In case you haven't heard, the fiscal order in Detroit is a little sloppy. Governor Rick Snyder announced last Friday he's going to appoint an emergency financial manager to get things straightened out (barring a response from city council that adequately shows they can fix what's wrong without one, or if state and local officials successfully fight the appointment — which, probably won't happen).
The main talk leading up to Snyder's announcement was who would be the right person for the job — a very difficult job.
So, I thought Dave Weigel of Slate had to of been kidding around when he suggested Mitt Romney as the right candidate. After getting some flak for offering up such an inspired remark, Weigel later confirmed he wasn't kidding around:
UPDATE: I've gotten some interesting email about this tossed-off idea, so I should reiterate: It's not a joke! Any Michigan Democrat will tell you that Detroit politicians are among the most irrelevant in the state legislature ... Romney's ties to the city are tighter than most city emergency managers, roving technocrats who do a few years at a time in troubled metro governments.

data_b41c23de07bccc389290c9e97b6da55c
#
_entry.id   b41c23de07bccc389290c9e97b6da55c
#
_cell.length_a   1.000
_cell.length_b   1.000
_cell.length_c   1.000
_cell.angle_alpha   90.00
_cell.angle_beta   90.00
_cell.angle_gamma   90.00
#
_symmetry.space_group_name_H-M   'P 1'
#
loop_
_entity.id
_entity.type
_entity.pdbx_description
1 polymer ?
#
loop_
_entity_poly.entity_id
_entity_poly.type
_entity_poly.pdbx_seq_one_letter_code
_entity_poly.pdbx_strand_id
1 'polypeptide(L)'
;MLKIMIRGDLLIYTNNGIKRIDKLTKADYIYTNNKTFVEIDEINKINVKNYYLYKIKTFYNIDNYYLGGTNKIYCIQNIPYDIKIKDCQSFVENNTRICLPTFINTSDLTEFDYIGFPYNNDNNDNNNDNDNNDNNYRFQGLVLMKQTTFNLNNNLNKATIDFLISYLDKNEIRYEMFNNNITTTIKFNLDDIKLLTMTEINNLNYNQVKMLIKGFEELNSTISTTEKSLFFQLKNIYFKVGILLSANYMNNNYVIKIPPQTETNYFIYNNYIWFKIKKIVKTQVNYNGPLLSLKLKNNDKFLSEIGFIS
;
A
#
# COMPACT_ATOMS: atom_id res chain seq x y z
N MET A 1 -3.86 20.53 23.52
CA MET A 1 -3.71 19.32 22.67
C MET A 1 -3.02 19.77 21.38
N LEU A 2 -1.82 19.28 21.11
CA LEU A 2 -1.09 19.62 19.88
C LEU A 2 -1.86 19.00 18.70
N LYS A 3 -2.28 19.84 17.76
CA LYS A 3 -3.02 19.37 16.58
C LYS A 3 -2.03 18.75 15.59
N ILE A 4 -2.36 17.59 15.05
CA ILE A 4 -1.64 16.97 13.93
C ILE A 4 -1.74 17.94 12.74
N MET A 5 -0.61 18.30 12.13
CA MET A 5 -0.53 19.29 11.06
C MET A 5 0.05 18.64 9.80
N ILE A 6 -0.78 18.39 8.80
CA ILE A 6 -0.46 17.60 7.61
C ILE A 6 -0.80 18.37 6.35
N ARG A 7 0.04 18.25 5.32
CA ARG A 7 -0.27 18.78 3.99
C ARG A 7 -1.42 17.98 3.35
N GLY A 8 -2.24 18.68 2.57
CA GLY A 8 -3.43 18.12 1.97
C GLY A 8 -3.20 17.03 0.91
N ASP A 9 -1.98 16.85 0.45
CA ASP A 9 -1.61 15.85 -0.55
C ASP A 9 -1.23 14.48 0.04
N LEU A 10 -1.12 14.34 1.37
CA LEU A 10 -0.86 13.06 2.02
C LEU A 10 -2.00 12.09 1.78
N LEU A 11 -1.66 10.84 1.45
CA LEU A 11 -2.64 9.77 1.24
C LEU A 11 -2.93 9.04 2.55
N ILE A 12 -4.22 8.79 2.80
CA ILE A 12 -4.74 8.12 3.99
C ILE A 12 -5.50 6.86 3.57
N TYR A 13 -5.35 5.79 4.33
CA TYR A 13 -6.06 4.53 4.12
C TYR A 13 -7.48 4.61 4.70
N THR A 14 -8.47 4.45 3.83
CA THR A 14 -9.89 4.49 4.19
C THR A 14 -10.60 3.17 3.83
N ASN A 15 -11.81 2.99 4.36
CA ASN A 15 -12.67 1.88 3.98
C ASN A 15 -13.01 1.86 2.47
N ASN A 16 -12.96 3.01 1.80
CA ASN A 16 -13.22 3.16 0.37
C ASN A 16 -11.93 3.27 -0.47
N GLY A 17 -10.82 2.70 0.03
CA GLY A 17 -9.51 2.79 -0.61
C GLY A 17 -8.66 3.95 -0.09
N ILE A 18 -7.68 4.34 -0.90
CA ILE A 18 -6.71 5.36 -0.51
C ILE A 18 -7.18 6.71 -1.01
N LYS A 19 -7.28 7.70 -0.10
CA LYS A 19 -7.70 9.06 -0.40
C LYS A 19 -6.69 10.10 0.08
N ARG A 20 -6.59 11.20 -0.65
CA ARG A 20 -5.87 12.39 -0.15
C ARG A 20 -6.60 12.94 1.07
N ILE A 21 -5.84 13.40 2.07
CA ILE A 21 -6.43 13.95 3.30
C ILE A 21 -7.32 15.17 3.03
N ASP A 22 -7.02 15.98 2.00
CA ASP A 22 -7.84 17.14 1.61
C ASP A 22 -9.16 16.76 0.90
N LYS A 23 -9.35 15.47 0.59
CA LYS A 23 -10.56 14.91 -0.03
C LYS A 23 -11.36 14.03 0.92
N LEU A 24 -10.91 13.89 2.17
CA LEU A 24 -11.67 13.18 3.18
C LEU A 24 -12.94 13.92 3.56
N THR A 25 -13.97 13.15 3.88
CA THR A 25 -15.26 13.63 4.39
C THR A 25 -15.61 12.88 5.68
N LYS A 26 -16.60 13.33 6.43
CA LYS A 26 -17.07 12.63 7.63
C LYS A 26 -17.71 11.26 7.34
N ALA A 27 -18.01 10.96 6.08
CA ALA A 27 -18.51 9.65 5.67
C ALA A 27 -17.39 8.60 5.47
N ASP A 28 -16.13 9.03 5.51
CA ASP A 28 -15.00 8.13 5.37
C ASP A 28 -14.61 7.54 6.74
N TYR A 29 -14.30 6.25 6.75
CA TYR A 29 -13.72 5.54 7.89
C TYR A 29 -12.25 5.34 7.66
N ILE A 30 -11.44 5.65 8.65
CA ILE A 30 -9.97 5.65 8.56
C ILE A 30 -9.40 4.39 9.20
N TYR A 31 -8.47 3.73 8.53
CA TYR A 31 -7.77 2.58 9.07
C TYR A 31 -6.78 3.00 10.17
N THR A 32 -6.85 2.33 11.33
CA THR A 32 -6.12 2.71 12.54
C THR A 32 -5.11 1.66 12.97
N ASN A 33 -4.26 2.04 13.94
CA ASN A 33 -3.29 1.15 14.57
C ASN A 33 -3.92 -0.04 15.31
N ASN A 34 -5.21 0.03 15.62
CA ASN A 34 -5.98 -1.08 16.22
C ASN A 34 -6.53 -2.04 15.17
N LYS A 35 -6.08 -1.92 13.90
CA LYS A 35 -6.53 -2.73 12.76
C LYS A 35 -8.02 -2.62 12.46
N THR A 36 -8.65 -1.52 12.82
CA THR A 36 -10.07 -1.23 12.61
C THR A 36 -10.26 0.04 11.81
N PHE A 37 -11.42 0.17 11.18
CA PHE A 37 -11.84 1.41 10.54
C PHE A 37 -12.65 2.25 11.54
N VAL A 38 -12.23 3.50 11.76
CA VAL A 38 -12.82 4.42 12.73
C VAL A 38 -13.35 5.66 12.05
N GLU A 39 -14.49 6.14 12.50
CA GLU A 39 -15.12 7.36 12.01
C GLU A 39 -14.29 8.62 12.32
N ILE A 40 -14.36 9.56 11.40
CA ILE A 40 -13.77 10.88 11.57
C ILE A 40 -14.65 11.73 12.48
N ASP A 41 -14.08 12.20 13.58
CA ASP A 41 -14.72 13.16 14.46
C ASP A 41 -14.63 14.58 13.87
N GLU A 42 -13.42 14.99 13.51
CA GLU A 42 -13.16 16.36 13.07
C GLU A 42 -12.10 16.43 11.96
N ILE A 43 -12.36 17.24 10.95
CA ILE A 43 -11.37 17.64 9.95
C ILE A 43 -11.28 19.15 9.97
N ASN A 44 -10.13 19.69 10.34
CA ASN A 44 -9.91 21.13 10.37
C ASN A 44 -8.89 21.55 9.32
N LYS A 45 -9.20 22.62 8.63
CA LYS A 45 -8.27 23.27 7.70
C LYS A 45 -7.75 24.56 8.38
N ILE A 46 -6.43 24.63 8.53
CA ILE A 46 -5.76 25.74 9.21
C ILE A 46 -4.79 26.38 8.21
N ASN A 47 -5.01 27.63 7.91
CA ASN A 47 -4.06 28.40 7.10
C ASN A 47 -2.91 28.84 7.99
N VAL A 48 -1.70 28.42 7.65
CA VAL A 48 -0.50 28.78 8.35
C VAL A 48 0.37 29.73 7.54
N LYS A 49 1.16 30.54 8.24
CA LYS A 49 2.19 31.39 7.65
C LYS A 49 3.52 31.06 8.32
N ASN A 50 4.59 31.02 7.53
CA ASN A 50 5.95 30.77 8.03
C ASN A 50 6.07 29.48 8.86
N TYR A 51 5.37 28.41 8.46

Nevermind that in Wayne County, where Detroit is located, Barack Obama edged out Romney nearly three-to-one. Now, for whatever reason, this idea has made it's way across the land of pundits and local media. From the Detroit News:
On "Fox News Sunday," Washington Post opinion writer Charles Lane suggested the former GOP presidential nominee and turnaround expert at private equity firm Bain Capital should get the job of turning Detroit around.
"You do see that Mitt Romney is a person with a lot of ability and a lot of energy ... "I wonder if there is no role for him in the restructuring of Detroit. He'd be the perfect person to do it."
To answer Lane's question, there isn't a role. And he would be the worst fit for the job.
Showing up across my Twitter feed the past couple of days were these gems:
Stop with the nonsense. It's not going to happen. It was the worst idea to begin with and should have never been a part of the conversation. There's a bit more to politics — at least, so I thought — than being a turnaround expert, even if Detroit's financial situation is whack.
Photo credit: By Matthew Reichbach via Wikimedia Commons.